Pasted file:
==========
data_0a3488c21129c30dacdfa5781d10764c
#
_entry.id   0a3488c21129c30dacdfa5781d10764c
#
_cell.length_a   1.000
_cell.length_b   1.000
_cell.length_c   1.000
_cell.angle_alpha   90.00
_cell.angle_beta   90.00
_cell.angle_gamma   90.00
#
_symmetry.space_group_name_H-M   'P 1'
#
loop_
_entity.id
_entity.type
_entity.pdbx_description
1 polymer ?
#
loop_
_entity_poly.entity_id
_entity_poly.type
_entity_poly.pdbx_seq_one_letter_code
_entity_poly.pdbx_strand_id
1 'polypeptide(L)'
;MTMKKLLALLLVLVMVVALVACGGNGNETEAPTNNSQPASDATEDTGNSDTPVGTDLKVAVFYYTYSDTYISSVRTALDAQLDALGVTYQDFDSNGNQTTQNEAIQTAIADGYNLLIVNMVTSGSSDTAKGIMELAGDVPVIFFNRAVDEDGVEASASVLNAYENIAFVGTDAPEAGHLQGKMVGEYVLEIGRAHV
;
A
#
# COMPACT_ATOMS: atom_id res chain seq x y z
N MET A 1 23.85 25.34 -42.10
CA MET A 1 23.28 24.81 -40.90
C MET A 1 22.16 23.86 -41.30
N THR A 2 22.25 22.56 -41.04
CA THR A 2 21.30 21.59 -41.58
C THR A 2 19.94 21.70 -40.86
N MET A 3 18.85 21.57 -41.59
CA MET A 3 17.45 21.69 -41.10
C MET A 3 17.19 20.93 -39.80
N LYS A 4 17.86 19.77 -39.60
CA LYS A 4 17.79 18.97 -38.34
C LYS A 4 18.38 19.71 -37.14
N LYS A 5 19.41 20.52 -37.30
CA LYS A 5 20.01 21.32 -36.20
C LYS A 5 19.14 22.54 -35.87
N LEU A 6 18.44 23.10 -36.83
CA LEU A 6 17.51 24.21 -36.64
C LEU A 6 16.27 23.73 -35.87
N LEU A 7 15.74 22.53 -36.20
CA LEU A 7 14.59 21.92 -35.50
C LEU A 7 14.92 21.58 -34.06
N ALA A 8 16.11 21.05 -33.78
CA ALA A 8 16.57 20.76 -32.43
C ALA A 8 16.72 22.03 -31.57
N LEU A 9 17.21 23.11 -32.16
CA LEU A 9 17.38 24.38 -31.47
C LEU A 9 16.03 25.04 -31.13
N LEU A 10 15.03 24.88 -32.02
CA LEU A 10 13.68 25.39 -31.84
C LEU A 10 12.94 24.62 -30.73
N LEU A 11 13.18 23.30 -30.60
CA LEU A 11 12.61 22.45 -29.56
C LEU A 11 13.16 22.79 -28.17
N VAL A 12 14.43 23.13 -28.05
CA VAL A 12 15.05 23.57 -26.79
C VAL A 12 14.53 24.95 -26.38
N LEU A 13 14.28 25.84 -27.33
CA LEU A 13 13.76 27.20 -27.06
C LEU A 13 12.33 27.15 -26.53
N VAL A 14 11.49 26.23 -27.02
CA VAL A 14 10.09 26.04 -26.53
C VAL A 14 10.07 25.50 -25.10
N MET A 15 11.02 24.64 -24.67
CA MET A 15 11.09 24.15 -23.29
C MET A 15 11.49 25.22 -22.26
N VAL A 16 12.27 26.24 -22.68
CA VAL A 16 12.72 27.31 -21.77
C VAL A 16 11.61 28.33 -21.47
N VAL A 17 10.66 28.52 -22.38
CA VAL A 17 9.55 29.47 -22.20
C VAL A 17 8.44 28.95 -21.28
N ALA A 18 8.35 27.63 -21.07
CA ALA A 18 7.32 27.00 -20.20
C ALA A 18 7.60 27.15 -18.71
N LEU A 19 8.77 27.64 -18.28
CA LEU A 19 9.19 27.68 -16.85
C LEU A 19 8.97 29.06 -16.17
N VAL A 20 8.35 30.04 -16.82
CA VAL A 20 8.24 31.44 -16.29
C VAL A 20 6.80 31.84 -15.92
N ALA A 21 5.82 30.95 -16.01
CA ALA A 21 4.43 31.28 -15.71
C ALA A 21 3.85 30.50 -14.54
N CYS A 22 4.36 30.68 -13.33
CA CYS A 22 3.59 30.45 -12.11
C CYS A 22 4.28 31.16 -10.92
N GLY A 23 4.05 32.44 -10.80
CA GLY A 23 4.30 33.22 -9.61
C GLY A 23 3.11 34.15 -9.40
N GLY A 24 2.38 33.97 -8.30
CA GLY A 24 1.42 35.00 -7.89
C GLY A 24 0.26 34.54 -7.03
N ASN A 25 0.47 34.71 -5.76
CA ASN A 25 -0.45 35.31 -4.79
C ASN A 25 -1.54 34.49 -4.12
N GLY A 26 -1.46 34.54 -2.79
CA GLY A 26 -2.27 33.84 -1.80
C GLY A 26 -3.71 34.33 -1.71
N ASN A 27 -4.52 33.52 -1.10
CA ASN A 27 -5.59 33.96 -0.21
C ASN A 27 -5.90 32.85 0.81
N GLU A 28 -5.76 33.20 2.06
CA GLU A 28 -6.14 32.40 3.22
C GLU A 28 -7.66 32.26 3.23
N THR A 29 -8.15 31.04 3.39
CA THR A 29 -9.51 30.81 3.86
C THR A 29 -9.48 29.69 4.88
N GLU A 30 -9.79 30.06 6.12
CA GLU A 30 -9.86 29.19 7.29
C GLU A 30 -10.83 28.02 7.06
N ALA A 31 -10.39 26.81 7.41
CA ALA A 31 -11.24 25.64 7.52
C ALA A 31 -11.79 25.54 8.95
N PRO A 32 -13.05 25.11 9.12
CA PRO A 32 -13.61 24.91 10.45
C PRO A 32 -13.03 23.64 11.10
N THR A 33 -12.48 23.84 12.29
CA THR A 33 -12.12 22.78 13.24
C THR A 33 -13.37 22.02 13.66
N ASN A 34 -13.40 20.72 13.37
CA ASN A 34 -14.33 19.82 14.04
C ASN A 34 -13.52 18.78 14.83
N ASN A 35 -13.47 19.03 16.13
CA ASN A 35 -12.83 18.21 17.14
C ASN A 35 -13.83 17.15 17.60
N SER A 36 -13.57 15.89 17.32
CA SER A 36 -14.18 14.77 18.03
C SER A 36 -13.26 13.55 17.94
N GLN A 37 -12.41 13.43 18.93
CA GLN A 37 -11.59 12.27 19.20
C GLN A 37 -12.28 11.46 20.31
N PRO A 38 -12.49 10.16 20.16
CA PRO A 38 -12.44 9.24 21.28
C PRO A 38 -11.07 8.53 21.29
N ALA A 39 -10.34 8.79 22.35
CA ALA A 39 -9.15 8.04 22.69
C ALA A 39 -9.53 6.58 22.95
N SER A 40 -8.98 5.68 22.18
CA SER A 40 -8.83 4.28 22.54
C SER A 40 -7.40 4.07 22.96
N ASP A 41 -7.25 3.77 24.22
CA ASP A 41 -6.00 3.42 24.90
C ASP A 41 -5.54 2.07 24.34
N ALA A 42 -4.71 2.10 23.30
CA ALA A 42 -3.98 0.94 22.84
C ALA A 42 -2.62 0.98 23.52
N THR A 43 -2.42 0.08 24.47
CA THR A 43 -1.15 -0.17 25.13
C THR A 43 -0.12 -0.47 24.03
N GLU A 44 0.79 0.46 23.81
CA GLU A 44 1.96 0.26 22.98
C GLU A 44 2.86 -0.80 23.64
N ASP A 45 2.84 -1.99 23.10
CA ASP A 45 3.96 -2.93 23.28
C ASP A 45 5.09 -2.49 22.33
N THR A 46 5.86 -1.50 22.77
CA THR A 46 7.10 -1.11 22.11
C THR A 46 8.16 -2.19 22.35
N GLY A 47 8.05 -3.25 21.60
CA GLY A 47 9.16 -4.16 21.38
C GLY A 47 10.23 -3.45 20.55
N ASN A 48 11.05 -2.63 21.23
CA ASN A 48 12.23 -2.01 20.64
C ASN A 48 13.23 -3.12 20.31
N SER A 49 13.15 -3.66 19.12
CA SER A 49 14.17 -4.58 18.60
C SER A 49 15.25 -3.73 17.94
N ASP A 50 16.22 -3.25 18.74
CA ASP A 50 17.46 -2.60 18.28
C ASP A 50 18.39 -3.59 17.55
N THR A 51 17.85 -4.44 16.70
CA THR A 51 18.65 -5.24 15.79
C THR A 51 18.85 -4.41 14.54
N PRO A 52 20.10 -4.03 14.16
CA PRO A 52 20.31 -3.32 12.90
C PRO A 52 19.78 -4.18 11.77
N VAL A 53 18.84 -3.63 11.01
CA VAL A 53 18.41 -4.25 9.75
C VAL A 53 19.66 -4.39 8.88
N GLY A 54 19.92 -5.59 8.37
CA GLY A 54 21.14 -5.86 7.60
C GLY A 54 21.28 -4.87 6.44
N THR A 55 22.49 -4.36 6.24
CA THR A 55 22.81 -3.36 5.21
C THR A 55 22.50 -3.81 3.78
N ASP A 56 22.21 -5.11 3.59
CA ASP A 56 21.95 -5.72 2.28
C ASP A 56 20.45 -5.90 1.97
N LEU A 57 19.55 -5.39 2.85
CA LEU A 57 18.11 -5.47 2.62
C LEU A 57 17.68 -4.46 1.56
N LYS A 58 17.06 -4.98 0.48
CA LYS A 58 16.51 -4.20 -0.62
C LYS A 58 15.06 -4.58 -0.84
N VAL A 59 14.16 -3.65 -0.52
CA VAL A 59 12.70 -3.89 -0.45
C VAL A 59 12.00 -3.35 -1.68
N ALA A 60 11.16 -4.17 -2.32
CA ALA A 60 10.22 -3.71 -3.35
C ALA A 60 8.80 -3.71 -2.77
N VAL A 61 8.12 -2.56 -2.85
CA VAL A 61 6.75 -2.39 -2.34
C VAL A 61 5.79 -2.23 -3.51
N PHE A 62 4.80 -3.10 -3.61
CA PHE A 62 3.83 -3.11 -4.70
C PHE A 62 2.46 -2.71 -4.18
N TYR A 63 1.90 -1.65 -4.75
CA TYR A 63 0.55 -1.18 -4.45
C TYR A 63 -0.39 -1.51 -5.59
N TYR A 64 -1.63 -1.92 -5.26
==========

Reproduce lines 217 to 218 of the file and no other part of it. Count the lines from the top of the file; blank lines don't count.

N TYR A 63 1.90 -1.65 -4.75
CA TYR A 63 0.55 -1.18 -4.45